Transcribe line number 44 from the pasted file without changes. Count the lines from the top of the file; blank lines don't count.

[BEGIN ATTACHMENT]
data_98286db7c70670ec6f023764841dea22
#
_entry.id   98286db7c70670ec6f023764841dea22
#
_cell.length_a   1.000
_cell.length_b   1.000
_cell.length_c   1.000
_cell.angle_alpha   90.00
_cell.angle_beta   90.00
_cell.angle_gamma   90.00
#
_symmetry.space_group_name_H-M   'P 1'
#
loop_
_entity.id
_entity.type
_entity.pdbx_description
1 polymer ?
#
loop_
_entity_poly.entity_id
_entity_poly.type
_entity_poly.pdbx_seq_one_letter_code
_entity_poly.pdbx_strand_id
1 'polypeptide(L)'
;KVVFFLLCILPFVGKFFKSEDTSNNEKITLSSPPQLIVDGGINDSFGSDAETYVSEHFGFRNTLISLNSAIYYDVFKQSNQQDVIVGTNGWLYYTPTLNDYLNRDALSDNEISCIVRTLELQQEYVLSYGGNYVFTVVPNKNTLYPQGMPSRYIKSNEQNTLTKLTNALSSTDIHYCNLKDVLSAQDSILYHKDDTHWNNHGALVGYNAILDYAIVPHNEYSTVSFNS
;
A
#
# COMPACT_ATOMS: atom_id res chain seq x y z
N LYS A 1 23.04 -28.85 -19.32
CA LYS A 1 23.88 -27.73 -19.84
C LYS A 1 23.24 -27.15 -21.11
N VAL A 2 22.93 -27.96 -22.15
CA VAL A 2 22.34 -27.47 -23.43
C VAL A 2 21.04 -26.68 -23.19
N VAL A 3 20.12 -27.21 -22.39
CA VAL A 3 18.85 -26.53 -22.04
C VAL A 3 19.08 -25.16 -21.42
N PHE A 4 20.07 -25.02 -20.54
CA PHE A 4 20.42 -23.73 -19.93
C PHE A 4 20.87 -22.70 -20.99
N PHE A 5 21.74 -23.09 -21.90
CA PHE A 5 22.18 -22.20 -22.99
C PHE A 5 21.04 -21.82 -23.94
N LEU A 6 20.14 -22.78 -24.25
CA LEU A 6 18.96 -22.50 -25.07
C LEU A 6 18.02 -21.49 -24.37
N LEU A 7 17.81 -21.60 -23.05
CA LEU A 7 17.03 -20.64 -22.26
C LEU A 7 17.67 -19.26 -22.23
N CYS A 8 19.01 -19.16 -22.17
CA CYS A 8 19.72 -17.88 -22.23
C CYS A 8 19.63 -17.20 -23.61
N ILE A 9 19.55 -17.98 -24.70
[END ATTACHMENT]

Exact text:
CA PHE A 5 22.18 -22.20 -22.99